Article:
What Is Street Epistemology?

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R/StreetEpistemology users swedishpatchkid, HermesTheMessenger, billyyankNova


Street Epistemology International is committed to addressing dysfunction in public and private discourse by encouraging rationality through civil conversation and providing people around the world with the resources needed to develop, practice, and promote Street Epistemology.

Visit their YouTube channel here.

On R/StreetEpistemology

u/swedishpatchkid says:

Street epistemology is a conversational technique that focuses on why someone holds a belief. It originated in Peter Boghossian's book A Manual for Creating Atheists, but can be applied to any belief a person might hold. God beliefs are a common example, but you can also focus on belief in supernatural things, conspiracies, karma, flat earth, political opinions, and so on. Any belief is fair game, but the conversations are usually more productive when the belief is not universally held ("I believe two plus two is four" will make for a boring chat), and the belief affects how the person lives their life.

There are two roles, an interviewer, and the person getting interviewed (often called the interlocutor, or IL). The interviewer's job is only to ask questions, not to present their own opinion. It starts with the IL choosing a belief to focus on. The interviewer then starts to ask questions with the goal that both people understand why the IL holds the belief. The interviewer needs to be familiar with SE techniques, but knowing SE is optional for the IL. It'll work the same if the IL knows SE or not.

Identifying the reason isn't always simple. An SE technique for challenging a stated reason is to ask "If one day you found out that wasn't a good reason, perhaps because you found new evidence against it, would you still hold the belief?" If the IL says they would still hold the belief without that reason, then that's not the real reason.

If you get past that, a followup SE technique is to challenge the reason by asking if it could be used to justify another belief that the IL rejects. For example, if the topic is a god belief, and the reason was faith, then ask "If another person uses faith as the reason for believing in a different religion, are they justified in their belief?"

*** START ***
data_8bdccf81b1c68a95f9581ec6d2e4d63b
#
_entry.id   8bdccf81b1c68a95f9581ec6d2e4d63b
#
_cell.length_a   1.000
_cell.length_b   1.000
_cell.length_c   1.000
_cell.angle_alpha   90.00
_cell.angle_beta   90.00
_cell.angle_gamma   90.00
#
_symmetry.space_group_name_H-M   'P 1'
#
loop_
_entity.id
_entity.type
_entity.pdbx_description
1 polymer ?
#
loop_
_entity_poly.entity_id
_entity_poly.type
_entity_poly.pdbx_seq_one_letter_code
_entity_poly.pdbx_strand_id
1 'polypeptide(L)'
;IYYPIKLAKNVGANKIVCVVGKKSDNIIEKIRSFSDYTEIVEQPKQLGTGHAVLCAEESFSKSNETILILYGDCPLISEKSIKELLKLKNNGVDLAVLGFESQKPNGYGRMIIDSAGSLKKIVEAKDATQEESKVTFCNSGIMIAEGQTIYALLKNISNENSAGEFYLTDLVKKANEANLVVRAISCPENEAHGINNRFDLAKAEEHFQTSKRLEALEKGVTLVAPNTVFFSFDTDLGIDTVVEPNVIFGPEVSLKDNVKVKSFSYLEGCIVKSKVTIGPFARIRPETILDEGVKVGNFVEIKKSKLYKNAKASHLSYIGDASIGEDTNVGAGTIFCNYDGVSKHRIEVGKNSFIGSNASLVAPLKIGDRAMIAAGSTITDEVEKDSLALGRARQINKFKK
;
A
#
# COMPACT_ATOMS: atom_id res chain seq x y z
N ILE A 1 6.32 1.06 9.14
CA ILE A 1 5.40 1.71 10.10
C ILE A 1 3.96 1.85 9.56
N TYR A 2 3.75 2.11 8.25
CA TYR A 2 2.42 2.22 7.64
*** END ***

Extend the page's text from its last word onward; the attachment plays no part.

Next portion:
SE is finished when the IL is satisfied with their stated reason, or says they don't know why they hold the belief. There's also a middle outcome, where the IL revises how confident they are in their belief, after examining their reason.

SE is often successful in getting people to revise their beliefs where normal debate would only leave people angry and more polarized. Some key advantages of SE are:

  1. It's non-confrontational. Both participants should have a cordial and thought-provoking conversation, even when the topic is something that most people avoid in polite company. It's not a debate, it's an interview where everyone wins if it got them thinking a little deeper about something.
  2. There's no deception or "gotcha" aspect to it. The interviewer is not trying to trick the IL, and nothing about SE needs to be hidden.
  3. You don't need facts. The conversation is focused the IL's reasons for holding those beliefs. The IL can bring up facts they think are true, but the interviewer should never say "that's not true." Rather, the focus would be "if you found out that wasn't true, would it change your belief?" When doing SE, you should never need to pull out your phone to look something up.

u/HermesTheMessenger says:

Three words;

Updated Socratic method.

The main difference is that unlike the Socratic method, SE is not guiding someone to an often pre-determined conclusion.

Instead, SE allows a discussion where the path that resulted in the current conclusion can be examined. Through that examination, the person who has (had?) that conclusion can see for themselves if that path -- that method -- is justified. That examination can result in an eventual update in the person's methods used to reach justified conclusions ... and so their conclusions may change as a result.

u/billyyankNova says : I'd say it's a method for engaging in conversation with people whose beliefs differ from yours in an engaging and non-confrontational way to learn about why they have those beliefs and hopefully encourage them to think about them more deeply.


Street Epistemology International

Publication Date:



“Street Epistemology International Announces Global Launch Date of ‘Navigating Beliefs: A Learning Course for Rational Conversations.’” Street Epistemology International, 6 Oct. 2023, https://streetepistemology.com/sei/news/2023-10-06


Critical Thinking and Digital Literacy


Amanda Morton

Comment Date:



When trying to guide your loved one away from beliefs that are harming their well-being, consider using some street epistemology techniques.

Think of it like an updated Socratic method, asking open-ended questions that help examine what their core beliefs truly are, why they believe those things. and what led them to that point.

It's not about winning an argument or getting them to admit they're wrong. Approach with a curious mind and engage them to critically examine if their beliefs are truly serving them.